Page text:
FORTY-FOUR years ago, a group referred to as the Club of Rome was established: since then the group composition has always been of independent men and women, leaders in their respective professional fields be it politics, business or science who are long-term thinkers towards a holistic system to ensure a balanced journey to the future, for humanity and the planet.
The club exists to identify issues serious and substantial enough to influence humanitys future.
There is a multi-faceted analysis to inform scenarios; develop approaches to address risks, choices and opportunities.
The findings are then communicated to members of the public and decision-makers in the public and private sectors, with the ultimate aim to stimulate debate.
For obvious reasons, the groups focus has had to shift; it is now looking into a fundamentally new economics which will allow real wealth but not at the cost of our natural resources.
Its most recent report, authored by Jorgen Randers, after painstaking research which was complemented by contributions from more than 30 leading thinkers in the field, raised some questions like: How many people will the planet be able to support? Will the belief in endless growth crumble? Will runaway climate change take hold? Where will quality of life improve, and where will it decline?
The report, among other points, concluded that while humanity was in the process of adapting, considering the planets limitations, our response may still be too slow and that there would still be three billion poor in 2052.
The report further noted that one of the main causes of the problems of the next 40 years is the excessively short-term predominant political and economic model which needs to be replaced by a system of governance that takes a more long-term view.
The report warns that regulation to force the markets towards greener practices would be unlikely, adding one must not assume that markets would be considerate of humankinds benefit.
We already live in a manner that cannot be continued for generations without major change. Humanity has overshot the earths resources, and in some cases we will see local collapse before 2052 we are emitting twice as much greenhouse gas every year as can be absorbed by the worlds forests and oceans, the report said.
Now why on earth (no pun intended) would the United Nations Population Fund (UNFPA) be discussing this club of thinkers? Is there even a Fiji or Pacific perspective in all this?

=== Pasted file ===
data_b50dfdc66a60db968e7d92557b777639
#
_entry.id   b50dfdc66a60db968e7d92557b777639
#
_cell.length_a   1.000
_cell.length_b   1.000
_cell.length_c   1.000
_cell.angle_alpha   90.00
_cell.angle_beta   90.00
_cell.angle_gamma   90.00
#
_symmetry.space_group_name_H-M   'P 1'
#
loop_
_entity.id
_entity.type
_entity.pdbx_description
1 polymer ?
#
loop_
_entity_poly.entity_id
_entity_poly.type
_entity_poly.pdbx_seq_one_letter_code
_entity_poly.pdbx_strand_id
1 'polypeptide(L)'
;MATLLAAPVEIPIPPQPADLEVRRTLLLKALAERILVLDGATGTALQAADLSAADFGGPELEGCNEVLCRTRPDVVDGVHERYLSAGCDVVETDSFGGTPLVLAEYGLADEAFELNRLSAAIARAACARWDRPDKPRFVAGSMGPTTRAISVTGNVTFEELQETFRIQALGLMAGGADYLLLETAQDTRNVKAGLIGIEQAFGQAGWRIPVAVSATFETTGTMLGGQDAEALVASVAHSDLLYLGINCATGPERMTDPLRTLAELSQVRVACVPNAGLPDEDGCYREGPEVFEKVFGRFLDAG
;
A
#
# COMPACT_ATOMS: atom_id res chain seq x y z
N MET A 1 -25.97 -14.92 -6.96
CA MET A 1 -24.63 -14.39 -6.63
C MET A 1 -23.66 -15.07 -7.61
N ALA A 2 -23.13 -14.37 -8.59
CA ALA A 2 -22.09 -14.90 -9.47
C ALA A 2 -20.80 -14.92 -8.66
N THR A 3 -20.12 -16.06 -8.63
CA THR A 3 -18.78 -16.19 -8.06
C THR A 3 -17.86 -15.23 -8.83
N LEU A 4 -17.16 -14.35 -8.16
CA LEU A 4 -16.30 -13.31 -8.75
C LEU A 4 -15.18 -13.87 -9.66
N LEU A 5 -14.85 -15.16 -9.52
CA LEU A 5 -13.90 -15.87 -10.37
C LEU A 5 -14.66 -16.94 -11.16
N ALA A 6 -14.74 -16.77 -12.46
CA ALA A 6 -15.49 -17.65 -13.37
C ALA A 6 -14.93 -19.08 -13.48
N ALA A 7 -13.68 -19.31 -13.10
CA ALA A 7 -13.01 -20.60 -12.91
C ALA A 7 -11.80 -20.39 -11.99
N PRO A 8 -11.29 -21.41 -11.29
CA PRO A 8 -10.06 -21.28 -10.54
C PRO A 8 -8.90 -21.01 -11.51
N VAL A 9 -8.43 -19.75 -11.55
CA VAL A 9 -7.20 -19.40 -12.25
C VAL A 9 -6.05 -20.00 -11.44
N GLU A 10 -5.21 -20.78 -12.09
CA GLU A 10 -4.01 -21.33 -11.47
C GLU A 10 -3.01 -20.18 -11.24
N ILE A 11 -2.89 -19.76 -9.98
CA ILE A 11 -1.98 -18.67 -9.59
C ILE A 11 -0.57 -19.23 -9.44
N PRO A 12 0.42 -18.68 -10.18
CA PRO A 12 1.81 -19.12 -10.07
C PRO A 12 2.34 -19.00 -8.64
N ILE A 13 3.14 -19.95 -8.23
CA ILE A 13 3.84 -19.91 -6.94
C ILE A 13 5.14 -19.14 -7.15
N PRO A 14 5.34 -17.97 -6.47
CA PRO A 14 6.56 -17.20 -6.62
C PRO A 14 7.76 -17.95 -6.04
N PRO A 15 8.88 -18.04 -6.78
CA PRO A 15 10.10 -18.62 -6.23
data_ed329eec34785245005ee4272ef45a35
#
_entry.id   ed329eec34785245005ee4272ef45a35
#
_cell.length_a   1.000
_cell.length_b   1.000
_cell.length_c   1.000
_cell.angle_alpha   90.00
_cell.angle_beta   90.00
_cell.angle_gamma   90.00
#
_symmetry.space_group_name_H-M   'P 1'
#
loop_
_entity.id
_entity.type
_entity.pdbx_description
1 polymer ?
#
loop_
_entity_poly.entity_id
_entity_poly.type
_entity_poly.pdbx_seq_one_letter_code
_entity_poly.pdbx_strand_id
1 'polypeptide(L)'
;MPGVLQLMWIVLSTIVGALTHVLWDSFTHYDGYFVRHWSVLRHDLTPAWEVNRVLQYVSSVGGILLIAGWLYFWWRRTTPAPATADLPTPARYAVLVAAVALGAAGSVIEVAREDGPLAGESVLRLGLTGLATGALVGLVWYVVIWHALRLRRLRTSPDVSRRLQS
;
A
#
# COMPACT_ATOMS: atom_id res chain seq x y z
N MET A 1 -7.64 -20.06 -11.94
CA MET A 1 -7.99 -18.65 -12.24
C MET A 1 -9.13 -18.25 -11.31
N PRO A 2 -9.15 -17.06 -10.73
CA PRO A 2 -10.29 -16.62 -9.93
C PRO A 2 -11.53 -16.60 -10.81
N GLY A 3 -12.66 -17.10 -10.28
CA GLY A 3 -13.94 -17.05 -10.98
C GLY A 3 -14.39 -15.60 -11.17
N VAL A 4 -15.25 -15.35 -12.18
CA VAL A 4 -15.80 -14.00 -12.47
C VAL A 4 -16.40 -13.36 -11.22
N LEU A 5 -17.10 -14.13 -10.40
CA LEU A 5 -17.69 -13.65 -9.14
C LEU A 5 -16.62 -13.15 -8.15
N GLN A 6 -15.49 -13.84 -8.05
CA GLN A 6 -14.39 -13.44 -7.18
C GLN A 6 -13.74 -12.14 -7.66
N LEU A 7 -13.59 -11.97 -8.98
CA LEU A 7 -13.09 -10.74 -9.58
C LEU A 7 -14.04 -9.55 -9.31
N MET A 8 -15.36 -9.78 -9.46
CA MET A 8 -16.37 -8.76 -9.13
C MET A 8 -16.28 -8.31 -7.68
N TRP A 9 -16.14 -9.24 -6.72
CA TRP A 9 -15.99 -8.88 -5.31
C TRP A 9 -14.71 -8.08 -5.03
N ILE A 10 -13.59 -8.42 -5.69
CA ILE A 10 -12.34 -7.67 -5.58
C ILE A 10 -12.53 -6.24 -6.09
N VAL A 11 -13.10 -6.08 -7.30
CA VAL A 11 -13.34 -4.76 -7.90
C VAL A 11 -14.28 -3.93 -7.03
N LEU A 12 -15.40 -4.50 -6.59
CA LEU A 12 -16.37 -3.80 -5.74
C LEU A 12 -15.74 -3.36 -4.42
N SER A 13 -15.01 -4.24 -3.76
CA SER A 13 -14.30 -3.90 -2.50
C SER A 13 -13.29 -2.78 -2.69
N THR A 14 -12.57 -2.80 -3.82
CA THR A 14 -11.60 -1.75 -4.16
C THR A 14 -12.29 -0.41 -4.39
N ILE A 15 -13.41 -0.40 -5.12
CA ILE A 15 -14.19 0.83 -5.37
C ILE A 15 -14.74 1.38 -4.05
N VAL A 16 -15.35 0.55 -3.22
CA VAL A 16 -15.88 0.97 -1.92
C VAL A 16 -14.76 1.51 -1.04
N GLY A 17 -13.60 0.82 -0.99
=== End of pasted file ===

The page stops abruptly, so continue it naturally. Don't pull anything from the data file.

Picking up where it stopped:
Even if Fiji or the Pacific isnt specifically mentioned, the seemingly slow rate of adaptation by humanity the report points out will have an impact on us.
One does not have to look farther than the crippling ripples of the recent economic financial meltdown to realise that things that happen in continents that begin their day 12 hours after us, does have an impact on our daily lives.
UNFPAs mandate from 179 countries back in 1994, during the International Conference on Population and Development (ICPD) in Cairo, Egypt, covers population and reproductive health-related issues.
This most recent report from the club reminds us that we must take this issue up as individuals for we are the population responsible for our own survival and that of the planet we share: implicit is the need to plan our growth in a way that can be conducive to sustainable natural resources and good health.
For our growth as a whole to be well-planned and sustainable, it must start with the most basic way we organise ourselves in as humanity: families.
The report comes in the wake of overwhelming global support last week (May 25), at the fifth global parliamentarians conference on population and development in Istanbul, Turkey, of the principles and goals of the ICPD and its Programme of Action (PoA) which has guided the work of UNFPA work in the past two decades.
At Istanbul, some 400 delegates, including more than 200 parliamentarians from 110 countries discussed a course of action over the coming years to implement the ICPD PoA by 2014 and beyond.
ICPD is about human beings, respect, rights, and what we can do to ensure that every individual can make his or her own decisions; only then would the world be a better place.
With only two years until the Cairo agenda is expected to be complete, delegates committed themselves to its unfinished plan by unanimously adopting the Istanbul Declaration of Commitment.
Under the rubric Keeping Promises Measuring Results, they determined to advocate for increased national and external funding for the implementation of the ICPD agenda in entirety, in order to achieve access to sexual and reproductive health.
Their commitment included the goal to attain at least 10 per cent of national development budgets and development assistance budgets for population and reproductive health programmes.
Our youth was on the agenda as well; the delegates pledged to support policies specific to the concerns and needs of young people to ensure their rights are promoted and protected, that they can access good quality education at all levels, health, sexual and reproductive services, including comprehensive sexuality education.
Nelson Mandela said once of young people: There can be no process more important for the future of South Africa than the realisation of the potential of our youth. This sentiment has global resonance as we face the challenges of our future.
In essence, a healthy, empowered youth force can only come from a populace that has planned well for health, education and so on.
The Club of Rome has brought fodder to the table; leaders are making the all-important commitments and now it is up to us as individuals to put our best foot forward and help ourselves by doing something about these warning bells.
* Dirk Jena is the director and representative of the United Nations Population Fund Pacific sub-regional office.